The Azeitonian Armed Expedition approaches...

The Colonel quickly set aside his momentary awe - a sentiment not likely to last long when a colonialist set eyes upon indigenous artifacts not made of gold - and bethought himself to storm the place at once, practically off the march, and 'bounce' the m'Butu out before they could organise a defence. The walls, though strongly built, were not so high they they could not be scaled with the resources to hand (how to slide out from under a narrative difficulty!). Relaxado could already see the commercial potential for this place integrated into New Azeitonia, simply as and where it was, but for the addition of an administator and a few colonists: a market town and river port.  Giving strict instructions that whatever buildings and unarmed people found in the town were to be spared all harm - under pain of dire, excruciating (probably literally) and likely to be fatal penalties - he ordered the attack.
The colonists envelop the landward sides of 
the town.

My original plan was that in fact this place, though sizeable, would be defended by thorn hedges and palisades. But I suddenly bethought myself of the Usborne Roman Fort that I had built years ago, and never used. Why not? thought I. There is no especial reason that the indigenes of the region could not have constructed such a place - or even that it was not the construct of a cooperative enterprise. Mentioning this to Karen, she referred me to the Great Zimbabwe. Of course, we also have the Great Wall of Morobad by was of wargames campaign precedents!
The Great Zimbabwe (Wikipedia)

So, some special rules had to be devised for the storming of the town. First, I figured that the guns available to the colonists would be too light to make much impression on the walls, but could be used against the defenders lining them. However, the gates being wooden could be breached by gunfire (a 6 being required). Using whatever means came to hand, the attackers could scale the walls, requiring an unmodified 6 to effect an opposed lodgment; a 5 or 6 unopposed. If the gates were breached, however, they could be stormed as though there were no obstacle. I hoped, then, to make the emprise tough, but by no means impossible.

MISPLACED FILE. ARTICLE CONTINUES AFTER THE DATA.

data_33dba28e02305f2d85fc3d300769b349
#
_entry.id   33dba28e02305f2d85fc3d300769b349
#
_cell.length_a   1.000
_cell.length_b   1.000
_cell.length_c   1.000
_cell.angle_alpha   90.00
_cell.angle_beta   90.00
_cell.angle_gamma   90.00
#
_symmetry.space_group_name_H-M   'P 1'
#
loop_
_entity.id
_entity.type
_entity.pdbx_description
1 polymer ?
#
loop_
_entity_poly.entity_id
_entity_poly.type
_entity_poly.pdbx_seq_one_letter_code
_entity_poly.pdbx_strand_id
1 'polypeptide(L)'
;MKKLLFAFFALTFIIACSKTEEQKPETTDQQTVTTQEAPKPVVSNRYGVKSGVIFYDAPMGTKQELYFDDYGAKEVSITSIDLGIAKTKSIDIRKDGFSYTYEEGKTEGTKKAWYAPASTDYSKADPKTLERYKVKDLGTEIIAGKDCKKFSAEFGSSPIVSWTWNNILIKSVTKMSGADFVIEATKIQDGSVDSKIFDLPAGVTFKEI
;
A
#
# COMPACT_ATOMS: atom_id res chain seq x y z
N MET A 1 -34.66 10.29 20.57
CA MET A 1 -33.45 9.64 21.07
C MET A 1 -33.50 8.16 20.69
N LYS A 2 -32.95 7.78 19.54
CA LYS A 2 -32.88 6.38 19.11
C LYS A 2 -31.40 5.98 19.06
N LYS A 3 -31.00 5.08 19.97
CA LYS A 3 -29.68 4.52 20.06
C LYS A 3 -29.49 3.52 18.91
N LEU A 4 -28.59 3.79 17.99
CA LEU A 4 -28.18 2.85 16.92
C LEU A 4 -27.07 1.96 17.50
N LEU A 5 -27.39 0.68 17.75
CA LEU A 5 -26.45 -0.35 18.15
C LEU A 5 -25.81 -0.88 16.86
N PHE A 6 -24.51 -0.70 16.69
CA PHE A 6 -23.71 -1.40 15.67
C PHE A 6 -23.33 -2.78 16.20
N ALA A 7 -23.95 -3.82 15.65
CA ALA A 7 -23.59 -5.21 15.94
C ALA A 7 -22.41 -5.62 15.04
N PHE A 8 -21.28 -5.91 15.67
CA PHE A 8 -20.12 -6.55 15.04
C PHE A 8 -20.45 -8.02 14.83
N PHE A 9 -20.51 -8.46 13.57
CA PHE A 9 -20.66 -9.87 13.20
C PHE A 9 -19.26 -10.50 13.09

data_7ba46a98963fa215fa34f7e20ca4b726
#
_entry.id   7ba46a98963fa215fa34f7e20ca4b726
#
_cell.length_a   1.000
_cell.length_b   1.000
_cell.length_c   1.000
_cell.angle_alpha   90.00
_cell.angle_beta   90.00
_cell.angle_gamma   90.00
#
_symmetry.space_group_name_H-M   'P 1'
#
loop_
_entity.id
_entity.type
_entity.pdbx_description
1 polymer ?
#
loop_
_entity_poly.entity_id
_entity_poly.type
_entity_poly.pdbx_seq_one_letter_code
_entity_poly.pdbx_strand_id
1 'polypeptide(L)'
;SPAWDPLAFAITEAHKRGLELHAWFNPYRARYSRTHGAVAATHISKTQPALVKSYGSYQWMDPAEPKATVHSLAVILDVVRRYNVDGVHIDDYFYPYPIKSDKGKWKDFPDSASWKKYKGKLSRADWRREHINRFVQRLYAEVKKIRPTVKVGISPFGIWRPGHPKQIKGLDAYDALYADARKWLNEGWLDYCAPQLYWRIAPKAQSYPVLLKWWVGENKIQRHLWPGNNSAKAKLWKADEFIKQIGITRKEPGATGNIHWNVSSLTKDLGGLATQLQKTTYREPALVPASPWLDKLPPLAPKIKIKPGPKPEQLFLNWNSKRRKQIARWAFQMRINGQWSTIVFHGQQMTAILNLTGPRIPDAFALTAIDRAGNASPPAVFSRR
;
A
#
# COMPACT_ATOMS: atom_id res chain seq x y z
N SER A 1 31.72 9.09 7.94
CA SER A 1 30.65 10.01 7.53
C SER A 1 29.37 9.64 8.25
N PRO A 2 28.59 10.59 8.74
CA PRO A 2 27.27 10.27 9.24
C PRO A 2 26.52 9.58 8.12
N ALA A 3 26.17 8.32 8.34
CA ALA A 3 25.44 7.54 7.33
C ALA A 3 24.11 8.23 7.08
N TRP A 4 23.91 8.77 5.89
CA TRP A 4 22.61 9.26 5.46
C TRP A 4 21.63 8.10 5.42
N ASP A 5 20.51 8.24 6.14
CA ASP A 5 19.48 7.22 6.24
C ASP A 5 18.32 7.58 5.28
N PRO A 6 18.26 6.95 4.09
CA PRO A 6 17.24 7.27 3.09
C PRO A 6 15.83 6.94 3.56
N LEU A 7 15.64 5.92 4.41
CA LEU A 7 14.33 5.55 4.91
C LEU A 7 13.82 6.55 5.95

And then I went and gave the colonists a big hand by forgetting that when combined with the 8SP (strength points) garrison, the 37SP m'Butu that had survived the battles along the Limpopo Trail would garrison the place with 45SP.  So 37SP of m'Butu were left to defend the place:

m'Butu Garrison:
Commander: Barra Kuta (Brilliant Commander) = 6SP
2 Warrior Bands, smoothbore musket, average, @ 4SP = 8SP
5 Warrior Bands, assegai (spear), average, @ 4SP = 20SP
1 Warrior Band, assegai (spear), average = 3SP
9 units, median = 5 + 1 (Brilliant commander) = 6
37 SP, exhaustion point = -13SP

Initial assaults against the south wall

Unfortunately, my information of the composition of the Azeitonia expedition is rather less exact.  This is the approximate force:

Azeitonian Armed Expedition
Commander: Lt-Col Relaxado, Average, = 6SP
7 Rifle armed platoons, average, @ 3SP = 21SP
7 Rifle armed platoons, average, @ 4SP = 28SP
1 Bush Fighting Militia, poor, @ 4SP = 4SP
1 Cavalry Troop, average = 4SP
1 Machinegun (Gardner) platoon, average, = 2SP
1 Field gun battery, average = 2SP
1 Gunboat = 8SP/FP (flotation point)
1 Transport = 4SP/FP

21 Units, median = 11
79 SP, exhaustion point = -27
Azeitonians thrown back from the south wall.

Colonel Relaxado was not one to wait around too long to attack. Opening up a bombardment of the eastern ramparts with the gun aboard the gunboat and machine guns, the Azeitonians approached the east-facing wall with some deliberation, whilst part of the army, together with the field artillery fetched a hook around to the south face. Once offered a clear sight of the wooden doors to the gatehouse in this part of the wall, the field guns formed battery and opened fire.